And then there’s “Belle Du Jour.” In one famous scene, a “john” shows up at the brothel with a small wooden box. The box contains an object he has a fetish for and wants to use with one of the hookers. He shows it to one “professional” hooker, who shudders and flat out refuses to use it. Catherine Deneuve’s housewife hooker (who’s supposedly slumming for cheap thrills) IS willing to use it, even though it does make her nervous. After her tryst, Deneuve seems to have actually enjoyed it. We never know what actually was in that box, just that it was something so extreme that the jaded “pro” hooker wouldn’t touch it, but Deneuve would. It shows just how deep her erotic desires actually run.

So, the uranium-in-the-wine-bottles, the Rosebud sled, and the mysterious fetish-object-in-a-box are probably the three most famous “macgufffins” in film history. It seems that there has been a derth of interesting macguffins in movies over the last few years. I’m just trying to think of some others.

(BTW, as a side note, the unknown object in the box in “Belle Du Jour” is supposedly the inspiration for Marsellus’ mysterious briefcase in “Pulp Fiction.”)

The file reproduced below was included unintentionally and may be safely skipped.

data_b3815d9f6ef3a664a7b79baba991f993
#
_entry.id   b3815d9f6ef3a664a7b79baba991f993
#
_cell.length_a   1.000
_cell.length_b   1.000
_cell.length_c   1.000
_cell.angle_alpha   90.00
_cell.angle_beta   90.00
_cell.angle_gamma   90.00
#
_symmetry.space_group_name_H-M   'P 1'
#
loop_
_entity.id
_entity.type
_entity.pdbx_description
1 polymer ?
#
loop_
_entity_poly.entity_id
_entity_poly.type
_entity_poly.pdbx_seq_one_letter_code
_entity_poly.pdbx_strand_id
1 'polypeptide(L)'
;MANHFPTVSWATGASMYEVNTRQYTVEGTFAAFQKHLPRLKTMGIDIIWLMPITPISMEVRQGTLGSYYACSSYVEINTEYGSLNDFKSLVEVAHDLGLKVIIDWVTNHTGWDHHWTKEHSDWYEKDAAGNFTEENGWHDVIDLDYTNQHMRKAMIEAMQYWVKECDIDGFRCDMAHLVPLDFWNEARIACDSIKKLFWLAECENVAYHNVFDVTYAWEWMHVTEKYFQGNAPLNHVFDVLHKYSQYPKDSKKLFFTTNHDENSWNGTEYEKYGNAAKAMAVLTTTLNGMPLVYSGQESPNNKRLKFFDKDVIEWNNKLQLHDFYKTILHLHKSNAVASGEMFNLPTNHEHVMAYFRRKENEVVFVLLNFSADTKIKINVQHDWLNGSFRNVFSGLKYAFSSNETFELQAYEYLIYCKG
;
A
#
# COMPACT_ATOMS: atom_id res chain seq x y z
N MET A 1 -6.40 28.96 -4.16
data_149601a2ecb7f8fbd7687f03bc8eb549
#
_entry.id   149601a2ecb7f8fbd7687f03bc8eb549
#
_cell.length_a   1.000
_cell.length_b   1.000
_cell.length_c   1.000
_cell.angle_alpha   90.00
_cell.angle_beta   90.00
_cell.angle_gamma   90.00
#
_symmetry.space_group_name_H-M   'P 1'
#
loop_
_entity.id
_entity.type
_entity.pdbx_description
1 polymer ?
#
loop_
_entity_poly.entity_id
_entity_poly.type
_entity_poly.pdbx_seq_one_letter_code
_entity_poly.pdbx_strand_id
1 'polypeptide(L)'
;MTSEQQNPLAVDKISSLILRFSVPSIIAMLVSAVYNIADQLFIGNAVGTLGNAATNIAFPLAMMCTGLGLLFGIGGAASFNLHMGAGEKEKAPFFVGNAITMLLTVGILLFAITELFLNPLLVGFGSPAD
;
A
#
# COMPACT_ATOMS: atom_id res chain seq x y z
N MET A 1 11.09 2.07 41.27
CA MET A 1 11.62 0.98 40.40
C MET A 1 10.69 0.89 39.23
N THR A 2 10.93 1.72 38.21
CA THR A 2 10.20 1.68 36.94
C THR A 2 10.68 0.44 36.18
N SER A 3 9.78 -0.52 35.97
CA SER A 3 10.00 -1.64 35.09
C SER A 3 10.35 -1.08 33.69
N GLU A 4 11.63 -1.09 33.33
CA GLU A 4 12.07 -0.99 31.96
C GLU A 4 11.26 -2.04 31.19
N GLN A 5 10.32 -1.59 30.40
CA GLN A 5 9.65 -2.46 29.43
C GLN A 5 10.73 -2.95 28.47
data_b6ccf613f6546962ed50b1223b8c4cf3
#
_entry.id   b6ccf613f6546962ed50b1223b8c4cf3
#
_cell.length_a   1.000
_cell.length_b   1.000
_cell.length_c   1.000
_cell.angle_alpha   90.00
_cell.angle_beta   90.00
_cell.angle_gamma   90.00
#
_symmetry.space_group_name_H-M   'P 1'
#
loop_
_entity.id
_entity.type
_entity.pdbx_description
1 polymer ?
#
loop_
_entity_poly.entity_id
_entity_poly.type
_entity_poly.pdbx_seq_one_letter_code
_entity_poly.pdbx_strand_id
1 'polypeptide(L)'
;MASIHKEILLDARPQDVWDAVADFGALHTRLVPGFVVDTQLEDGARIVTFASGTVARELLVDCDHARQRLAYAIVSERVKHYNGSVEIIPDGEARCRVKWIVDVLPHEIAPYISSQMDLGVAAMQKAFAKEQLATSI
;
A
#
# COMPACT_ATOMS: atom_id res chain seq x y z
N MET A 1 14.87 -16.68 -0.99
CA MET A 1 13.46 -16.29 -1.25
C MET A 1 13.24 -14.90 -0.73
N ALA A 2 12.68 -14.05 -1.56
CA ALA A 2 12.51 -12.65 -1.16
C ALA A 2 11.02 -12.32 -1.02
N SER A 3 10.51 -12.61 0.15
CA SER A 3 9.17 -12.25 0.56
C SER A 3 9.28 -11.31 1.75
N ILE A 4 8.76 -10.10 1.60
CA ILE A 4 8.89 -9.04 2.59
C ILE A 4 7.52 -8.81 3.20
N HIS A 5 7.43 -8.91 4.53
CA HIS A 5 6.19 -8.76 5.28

I honestly thought the ‘plane without a surface’ in the short film Solid Geometry was going to be a macguffin, but as it turned out, they showed it - I think it would have been better if they hadn’t.

The Maltese Falcon is an obvious one, and even more so, it never makes an apperence during the movie, except maybe during the opening credits.

It’s a shame it has to be inanimate; I’d have suggested Mrs Columbo.

The briefcase in Pulp Fiction and the er uh, briefcase in Ronin.

I seem to recall a few movies about a ring.

The stolen money in Psycho.

The “W” in It’s a Mad, Mad, Mad, Mad World

Red October in The Hunt for Red October

The intercostaclavical in Bringing Up Baby

The pure virus sample in 12 Monkeys